Listen to Hearts of Stone by The Charms

Although he returned to distribution during the 1960s and 1970s, Stone continued recording R & B artists at his recording studio and then leasing the rights to larger record companies such as Atlantic Records. The most notable of these being the 1971 smash hit Clean Up Woman by Betty Wright and later the Junkanoo and pop hybrid Funky Nassau by The Beginning of the End. Stone also set his sites on the publishing aspect of the music and set up corporations for that as well. The most notable being Sherlyn, which can be seen in small print on the label of many of his records including TK.

Listen to Clean Up Woman by Betty Wright.

Logos of several of the record labels owned by Henry Stone.
Logos of several of the record labels owned by Henry Stone.

Here's a brief list of record labels that Henry Stone had an interest in:

  • APA
  • Alston (in partnership with Steve Alaimo)
  • Blue Candle
  • Bold
  • Cat
  • Chart
  • Dade
  • Dash
  • Deep City
  • Deluxe (in partnership with King Records)
  • Drive
  • Glades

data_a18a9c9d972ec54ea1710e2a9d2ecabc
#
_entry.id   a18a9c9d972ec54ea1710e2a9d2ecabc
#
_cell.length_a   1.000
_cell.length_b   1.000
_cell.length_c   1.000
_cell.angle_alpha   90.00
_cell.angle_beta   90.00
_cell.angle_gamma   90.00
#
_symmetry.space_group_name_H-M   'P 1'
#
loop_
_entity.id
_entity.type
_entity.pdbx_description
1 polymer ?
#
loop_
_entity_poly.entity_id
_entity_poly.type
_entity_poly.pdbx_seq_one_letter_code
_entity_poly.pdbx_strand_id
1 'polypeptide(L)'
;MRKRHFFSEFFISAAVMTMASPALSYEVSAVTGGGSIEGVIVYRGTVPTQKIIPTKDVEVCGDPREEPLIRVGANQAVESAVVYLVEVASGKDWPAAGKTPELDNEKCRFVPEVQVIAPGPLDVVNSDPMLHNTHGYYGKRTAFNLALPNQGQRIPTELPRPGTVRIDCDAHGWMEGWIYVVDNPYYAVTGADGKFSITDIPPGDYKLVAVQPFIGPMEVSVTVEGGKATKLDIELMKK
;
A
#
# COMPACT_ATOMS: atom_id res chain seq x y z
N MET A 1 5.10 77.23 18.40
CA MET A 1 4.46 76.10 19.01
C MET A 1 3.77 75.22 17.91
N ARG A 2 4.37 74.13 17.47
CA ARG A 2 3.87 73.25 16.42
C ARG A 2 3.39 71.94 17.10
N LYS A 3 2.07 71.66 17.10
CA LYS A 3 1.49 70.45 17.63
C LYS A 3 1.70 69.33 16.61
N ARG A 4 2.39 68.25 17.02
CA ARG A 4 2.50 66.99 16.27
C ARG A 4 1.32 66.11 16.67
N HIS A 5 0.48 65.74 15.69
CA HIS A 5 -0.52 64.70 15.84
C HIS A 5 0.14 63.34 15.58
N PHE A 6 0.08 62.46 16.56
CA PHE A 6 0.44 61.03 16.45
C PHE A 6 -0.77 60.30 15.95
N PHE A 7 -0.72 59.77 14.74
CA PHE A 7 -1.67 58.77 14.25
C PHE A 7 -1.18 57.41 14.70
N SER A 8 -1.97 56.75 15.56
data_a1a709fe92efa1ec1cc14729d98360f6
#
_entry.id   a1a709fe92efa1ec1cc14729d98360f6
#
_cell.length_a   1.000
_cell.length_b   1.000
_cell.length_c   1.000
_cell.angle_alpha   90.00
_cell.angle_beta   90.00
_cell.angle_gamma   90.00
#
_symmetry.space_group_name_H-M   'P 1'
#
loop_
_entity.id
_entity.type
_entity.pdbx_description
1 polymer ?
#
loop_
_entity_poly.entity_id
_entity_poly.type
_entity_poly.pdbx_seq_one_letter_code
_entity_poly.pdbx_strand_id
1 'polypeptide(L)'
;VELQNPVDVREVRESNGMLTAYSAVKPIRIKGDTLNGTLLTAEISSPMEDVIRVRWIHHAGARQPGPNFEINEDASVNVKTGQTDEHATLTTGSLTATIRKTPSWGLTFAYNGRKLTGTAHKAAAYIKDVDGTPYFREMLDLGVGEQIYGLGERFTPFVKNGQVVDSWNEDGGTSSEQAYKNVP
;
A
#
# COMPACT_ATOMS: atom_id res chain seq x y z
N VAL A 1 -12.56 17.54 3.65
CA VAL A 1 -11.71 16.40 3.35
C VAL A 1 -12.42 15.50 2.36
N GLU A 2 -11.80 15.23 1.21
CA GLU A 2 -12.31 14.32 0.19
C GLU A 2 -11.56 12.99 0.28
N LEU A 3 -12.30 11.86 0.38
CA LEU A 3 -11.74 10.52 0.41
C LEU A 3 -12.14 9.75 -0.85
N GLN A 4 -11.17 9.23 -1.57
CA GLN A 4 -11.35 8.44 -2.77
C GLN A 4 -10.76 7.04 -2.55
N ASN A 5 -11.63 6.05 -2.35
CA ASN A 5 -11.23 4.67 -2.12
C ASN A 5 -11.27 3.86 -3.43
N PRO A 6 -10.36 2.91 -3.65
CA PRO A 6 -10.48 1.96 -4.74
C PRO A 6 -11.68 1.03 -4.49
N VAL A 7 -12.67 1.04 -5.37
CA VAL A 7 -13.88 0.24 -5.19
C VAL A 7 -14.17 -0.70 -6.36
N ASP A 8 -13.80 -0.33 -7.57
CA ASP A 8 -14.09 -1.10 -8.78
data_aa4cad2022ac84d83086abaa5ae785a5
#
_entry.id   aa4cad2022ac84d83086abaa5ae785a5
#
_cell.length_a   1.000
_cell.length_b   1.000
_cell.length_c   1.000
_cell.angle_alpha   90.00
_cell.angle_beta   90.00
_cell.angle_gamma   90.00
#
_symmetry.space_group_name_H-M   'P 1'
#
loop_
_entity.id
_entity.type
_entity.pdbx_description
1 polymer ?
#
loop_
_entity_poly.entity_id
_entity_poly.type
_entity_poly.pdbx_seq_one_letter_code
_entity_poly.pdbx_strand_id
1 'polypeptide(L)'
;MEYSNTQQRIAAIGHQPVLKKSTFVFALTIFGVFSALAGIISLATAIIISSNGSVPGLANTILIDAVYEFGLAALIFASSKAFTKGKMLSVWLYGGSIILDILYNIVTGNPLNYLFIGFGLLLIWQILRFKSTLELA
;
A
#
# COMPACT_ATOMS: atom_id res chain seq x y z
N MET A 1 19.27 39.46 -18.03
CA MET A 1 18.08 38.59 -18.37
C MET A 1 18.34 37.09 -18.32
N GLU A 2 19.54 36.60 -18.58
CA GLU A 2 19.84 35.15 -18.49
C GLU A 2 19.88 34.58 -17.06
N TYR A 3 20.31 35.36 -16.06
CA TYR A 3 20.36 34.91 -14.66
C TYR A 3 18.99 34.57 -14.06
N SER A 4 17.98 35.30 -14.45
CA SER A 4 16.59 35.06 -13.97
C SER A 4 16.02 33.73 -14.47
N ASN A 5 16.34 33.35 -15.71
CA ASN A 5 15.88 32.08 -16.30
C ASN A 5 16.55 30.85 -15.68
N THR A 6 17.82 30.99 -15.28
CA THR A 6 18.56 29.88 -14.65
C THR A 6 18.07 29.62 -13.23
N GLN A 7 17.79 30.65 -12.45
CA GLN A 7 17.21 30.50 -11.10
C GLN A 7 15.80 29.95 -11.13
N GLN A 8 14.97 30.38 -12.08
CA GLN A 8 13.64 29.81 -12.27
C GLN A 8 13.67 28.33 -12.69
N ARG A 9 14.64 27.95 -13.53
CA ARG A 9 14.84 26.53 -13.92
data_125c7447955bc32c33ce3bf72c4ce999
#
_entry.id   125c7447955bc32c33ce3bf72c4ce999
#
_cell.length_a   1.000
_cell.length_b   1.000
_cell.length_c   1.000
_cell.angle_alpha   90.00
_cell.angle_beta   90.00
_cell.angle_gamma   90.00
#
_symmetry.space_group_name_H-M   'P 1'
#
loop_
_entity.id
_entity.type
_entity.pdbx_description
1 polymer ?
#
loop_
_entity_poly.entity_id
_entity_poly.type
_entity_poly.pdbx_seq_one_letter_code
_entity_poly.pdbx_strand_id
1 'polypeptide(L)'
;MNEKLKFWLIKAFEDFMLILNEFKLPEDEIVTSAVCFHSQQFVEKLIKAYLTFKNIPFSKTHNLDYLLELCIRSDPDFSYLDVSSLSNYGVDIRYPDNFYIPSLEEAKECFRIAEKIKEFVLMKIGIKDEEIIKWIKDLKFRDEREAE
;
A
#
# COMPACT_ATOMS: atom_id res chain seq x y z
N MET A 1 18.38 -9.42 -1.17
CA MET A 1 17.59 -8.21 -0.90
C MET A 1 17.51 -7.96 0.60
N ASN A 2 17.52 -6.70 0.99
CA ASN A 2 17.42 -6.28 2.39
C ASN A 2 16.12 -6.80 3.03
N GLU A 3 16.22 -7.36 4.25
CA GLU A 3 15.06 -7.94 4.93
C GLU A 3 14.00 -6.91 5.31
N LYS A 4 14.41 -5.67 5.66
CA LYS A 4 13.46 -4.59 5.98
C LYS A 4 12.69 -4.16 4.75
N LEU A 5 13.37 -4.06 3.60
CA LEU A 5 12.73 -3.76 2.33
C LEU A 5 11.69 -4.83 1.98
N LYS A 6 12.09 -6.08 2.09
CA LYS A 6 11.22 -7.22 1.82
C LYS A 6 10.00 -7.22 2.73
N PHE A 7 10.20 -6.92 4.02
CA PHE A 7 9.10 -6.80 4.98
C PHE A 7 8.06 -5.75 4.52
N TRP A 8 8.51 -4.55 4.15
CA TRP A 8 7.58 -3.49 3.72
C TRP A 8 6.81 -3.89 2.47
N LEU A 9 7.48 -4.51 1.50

• Glory
  • Gucci
  • Hot Productions
  • Kayvette (partnership with Brad Shapiro)
  • Marlin
  • Nezz
  • Reid's World
  • Rockin'
  • Saadia
  • Scott
  • Silver Blue
  • Summer
  • Sunnyview (in partnership with Morris Levy)
  • Sunshine Sound Disco (label meant to spotlight KC & Finch productions)
  • T. K. Records / T. K. Productions
  • Time-X

Although labels such as Malaco and Juana are erroneously credited as being owned by Henry Stone, they were not. They were only distributed by TK Records.

TK Records and the Disco Beat of the 1970s

Timmy Thomas who recorded, Why Can't We Live Together on one of Henry Stone's record labels.
Timmy Thomas who recorded, Why Can't We Live Together on one of Henry Stone's record labels.

As big a contribution as Henry Stone made to the history of Rhythm and Blues, the one that we will concentrate on is Disco music via his TK Records label. The story told is that he had a killer track ready to go out, which he was considering leasing to Atlantic Records. However, six months prior Henry Stone got word from Jerry Wexler of Atlantic that they were going to merge with Warner and do their own distribution through the newly formed WEA (Warner - Elektra - Atlantic) conglomerate. Stone made the decision to distribute it himself and that record was the million selling hit Why Can't We Live Together by Miami Beach lounge owner Timmy Thomas. This, he claims was the first TK Records release. He clarifies this by saying, "This was the first national record that I distributed myself under the TK Corporation. It was released under the Glades label, but distributed by TK Records."